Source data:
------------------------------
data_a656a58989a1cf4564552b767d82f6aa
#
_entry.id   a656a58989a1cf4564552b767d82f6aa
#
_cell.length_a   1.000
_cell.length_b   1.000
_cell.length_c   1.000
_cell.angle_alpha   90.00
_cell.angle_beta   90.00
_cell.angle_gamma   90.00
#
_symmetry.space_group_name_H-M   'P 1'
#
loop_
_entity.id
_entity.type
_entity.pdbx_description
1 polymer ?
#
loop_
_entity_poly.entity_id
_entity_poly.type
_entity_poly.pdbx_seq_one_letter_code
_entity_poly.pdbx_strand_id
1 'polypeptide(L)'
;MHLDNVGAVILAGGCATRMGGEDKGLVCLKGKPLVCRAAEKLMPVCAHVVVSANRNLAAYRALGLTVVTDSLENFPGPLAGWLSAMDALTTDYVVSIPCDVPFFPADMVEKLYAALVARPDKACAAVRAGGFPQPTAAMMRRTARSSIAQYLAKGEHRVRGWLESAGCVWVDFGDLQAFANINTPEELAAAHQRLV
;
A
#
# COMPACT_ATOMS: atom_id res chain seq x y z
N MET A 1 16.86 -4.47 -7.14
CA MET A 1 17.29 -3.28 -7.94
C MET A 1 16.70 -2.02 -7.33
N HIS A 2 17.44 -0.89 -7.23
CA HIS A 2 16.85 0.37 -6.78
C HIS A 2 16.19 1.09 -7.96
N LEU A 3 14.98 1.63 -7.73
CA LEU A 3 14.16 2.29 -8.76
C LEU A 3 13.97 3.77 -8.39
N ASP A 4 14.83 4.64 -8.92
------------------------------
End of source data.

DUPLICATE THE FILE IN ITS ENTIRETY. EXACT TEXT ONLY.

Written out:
data_a656a58989a1cf4564552b767d82f6aa
#
_entry.id   a656a58989a1cf4564552b767d82f6aa
#
_cell.length_a   1.000
_cell.length_b   1.000
_cell.length_c   1.000
_cell.angle_alpha   90.00
_cell.angle_beta   90.00
_cell.angle_gamma   90.00
#
_symmetry.space_group_name_H-M   'P 1'
#
loop_
_entity.id
_entity.type
_entity.pdbx_description
1 polymer ?
#
loop_
_entity_poly.entity_id
_entity_poly.type
_entity_poly.pdbx_seq_one_letter_code
_entity_poly.pdbx_strand_id
1 'polypeptide(L)'
;MHLDNVGAVILAGGCATRMGGEDKGLVCLKGKPLVCRAAEKLMPVCAHVVVSANRNLAAYRALGLTVVTDSLENFPGPLAGWLSAMDALTTDYVVSIPCDVPFFPADMVEKLYAALVARPDKACAAVRAGGFPQPTAAMMRRTARSSIAQYLAKGEHRVRGWLESAGCVWVDFGDLQAFANINTPEELAAAHQRLV
;
A
#
# COMPACT_ATOMS: atom_id res chain seq x y z
N MET A 1 16.86 -4.47 -7.14
CA MET A 1 17.29 -3.28 -7.94
C MET A 1 16.70 -2.02 -7.33
N HIS A 2 17.44 -0.89 -7.23
CA HIS A 2 16.85 0.37 -6.78
C HIS A 2 16.19 1.09 -7.96
N LEU A 3 14.98 1.63 -7.73
CA LEU A 3 14.16 2.29 -8.76
C LEU A 3 13.97 3.77 -8.39
N ASP A 4 14.83 4.64 -8.92